A-G: Knesset bill restricting mikve use is unconstitutional

The bill passed a preliminary reading last week and has been put forward by haredi parties in the Knesset.

A mikve, the Jewish ritual bath [Illustrative] (photo credit: CHABAD.ORG)
A mikve, the Jewish ritual bath [Illustrative]
(photo credit: CHABAD.ORG)
In his first major clash with haredi parties, Attorney-General Avichai Mandelblit on Sunday declared the bill for restricting mikve use to those following haredi practice to be unconstitutional.
In unusually harsh language, after several legal opinions on other controversial legislative initiatives where Mandelblit demanded modifications but allowed the measures to pass, he called the current bill dead on arrival.
It passed a preliminary reading last week and has been put forward by haredi parties in the Knesset to respond to a High Court of Justice decision ordering the liberalization of access to mikvaot.
Mikvaot are used by religious Jews for ritual purification purposes. Until the High Court ruling, Orthodox and ultra-Orthodox groups controlled the administration of the publicly funded ritual baths, frustrating Conservative (Masorti) and Reform Jews who wish to use them.
In a statement from Mandelblit’s office, he said he has given the government the legal opinion that the bill is unconstitutional because it restricts mikve use to a “specific halachic method in a way that totally prevents” the use of mikvaot “among those who have a different custom.”
This “harms the dignity of man anchored in the Basic Laws, as well as the right to equality,” he said.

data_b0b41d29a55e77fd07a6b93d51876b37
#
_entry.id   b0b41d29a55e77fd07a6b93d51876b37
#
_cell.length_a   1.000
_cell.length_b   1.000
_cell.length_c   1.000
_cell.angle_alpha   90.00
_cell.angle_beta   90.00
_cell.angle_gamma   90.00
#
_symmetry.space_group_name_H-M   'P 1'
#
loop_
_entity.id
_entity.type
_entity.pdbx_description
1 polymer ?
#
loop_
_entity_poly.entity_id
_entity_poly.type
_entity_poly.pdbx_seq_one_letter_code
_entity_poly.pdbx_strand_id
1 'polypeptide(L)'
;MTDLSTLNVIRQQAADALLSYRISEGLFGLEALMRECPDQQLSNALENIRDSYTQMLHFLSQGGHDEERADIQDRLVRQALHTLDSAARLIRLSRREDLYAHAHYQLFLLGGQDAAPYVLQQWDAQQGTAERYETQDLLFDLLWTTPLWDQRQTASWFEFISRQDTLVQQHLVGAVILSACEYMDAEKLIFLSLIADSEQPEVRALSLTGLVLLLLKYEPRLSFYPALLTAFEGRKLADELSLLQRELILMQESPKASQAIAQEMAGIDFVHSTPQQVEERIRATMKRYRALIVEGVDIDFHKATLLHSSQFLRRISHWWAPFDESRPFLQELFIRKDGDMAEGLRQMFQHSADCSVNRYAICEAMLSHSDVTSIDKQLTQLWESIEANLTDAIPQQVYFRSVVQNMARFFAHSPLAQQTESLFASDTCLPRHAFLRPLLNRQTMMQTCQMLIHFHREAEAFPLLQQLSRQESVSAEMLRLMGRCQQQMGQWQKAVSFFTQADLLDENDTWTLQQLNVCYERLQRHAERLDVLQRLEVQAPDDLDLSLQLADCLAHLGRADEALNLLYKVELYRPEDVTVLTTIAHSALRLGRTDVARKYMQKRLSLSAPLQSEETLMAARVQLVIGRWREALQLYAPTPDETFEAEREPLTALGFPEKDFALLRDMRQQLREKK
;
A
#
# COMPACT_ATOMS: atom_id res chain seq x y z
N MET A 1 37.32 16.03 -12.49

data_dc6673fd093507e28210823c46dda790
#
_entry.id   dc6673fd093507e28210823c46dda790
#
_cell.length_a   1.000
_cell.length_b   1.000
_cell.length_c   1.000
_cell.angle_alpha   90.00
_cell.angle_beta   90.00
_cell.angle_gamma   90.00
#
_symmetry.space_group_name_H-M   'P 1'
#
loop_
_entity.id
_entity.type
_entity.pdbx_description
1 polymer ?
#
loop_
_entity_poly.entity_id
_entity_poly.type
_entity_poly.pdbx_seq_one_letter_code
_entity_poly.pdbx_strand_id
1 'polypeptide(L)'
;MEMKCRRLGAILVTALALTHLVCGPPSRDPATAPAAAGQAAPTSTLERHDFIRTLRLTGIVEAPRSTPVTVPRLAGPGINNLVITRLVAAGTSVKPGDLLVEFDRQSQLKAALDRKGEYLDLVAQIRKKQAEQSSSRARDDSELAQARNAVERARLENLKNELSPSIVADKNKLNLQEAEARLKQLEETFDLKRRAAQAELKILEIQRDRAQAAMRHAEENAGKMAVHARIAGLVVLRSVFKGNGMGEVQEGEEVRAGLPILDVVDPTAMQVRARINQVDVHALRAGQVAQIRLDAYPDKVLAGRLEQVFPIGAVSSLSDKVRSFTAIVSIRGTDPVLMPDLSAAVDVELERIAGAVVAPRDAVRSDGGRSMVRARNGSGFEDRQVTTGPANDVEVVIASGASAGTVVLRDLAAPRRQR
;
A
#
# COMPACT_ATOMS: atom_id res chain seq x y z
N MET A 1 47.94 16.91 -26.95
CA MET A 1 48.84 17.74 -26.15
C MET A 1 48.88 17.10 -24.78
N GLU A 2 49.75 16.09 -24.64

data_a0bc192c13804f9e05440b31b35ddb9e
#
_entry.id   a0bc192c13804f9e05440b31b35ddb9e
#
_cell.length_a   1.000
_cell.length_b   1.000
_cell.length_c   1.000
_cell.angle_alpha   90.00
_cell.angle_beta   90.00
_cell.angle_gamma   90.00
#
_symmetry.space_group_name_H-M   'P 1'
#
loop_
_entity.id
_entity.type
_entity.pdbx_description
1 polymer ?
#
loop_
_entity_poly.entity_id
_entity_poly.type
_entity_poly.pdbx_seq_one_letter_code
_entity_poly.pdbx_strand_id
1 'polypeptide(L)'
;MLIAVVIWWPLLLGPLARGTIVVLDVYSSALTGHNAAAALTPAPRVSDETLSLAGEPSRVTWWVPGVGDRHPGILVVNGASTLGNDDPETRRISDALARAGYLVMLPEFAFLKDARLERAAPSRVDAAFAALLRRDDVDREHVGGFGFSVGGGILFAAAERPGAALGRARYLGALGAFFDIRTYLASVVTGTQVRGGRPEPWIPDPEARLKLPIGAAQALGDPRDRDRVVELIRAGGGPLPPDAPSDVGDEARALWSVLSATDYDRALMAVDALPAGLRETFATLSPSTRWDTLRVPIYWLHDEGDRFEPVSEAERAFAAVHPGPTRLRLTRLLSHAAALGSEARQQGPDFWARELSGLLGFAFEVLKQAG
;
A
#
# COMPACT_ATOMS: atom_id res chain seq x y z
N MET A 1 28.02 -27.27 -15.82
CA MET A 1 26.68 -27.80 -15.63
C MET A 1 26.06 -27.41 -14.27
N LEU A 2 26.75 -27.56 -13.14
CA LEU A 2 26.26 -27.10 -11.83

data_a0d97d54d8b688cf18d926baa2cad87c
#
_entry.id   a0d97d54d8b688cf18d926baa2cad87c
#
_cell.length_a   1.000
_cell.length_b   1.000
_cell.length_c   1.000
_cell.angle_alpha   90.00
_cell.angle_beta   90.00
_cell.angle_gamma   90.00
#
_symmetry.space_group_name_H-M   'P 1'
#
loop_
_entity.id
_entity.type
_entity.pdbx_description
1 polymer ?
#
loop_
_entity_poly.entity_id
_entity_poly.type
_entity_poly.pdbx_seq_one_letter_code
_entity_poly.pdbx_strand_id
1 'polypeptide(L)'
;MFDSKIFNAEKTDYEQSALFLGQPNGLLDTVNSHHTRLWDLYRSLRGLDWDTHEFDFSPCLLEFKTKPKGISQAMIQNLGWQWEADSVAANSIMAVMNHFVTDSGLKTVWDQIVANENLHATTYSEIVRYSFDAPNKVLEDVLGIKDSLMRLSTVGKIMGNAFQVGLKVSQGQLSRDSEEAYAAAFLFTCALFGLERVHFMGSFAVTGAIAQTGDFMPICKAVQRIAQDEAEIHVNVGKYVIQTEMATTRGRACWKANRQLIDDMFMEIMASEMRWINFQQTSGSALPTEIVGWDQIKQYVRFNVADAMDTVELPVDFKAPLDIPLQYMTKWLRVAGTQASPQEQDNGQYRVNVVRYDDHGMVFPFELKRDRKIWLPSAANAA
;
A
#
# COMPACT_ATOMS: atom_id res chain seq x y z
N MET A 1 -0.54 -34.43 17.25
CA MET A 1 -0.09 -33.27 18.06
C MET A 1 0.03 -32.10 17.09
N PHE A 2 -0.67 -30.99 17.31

In February, the Supreme Court ruled that the ban by local religious councils against Reform and Conservative use of mikvaot for converts was discriminatory and illegal, and that the non-Orthodox denominations must be allowed access to the mikvaot for their conversion ceremonies.
In response, United Torah Judaism MK Moshe Gafni introduced a bill, backed by the haredi parties (UTJ and Shas) and four Bayit Yehudi MKs, banning non-Orthodox conversions in public mikvaot.
The bill was approved in its preliminary reading in the Knesset last week.
Attorney Yizhar Hess, director of the Masorti Movement in Israel, welcomed the attorney- general’s stance.
“The mikve law is not just unconstitutional, which is why the attorney-general cannot defend it the High Court, but is also anti-Jewish and anti-Zionist,” Hess said.
“This is a law which, if approved, would have marked the end of the State of Israel as the national home of the Jewish people.”
Kulanu MK Rachel Azaria, who fought against the damage the bill would have done to the autonomy of all women using public mikvaot, also praised Mandelblit for his decision.
“In Kulanu, we guaranteed that the law would not pass in its original form and that we would prevent any injury to [the rights of] religious and traditional women who use mikvaot,” she said.
“For many years, the voices of women have not been heard on these issues, but now our voices are being heard loud and clear.”
Rabbi Gilad Kariv, director of the Reform Movement in Israel, said Mandelblit’s opinion was the “official seal on the general public’s disgust” with the rabbinic establishment.
“For years the haredi parties rejected any pragmatic solution to the issue of mikvaot, and it was them who brought about the Supreme Court ruling,” said Kariv.
“The proposed legislation was a direct continuation of this coercive behavior,” he continued, saying that it was now clear the bill was buried.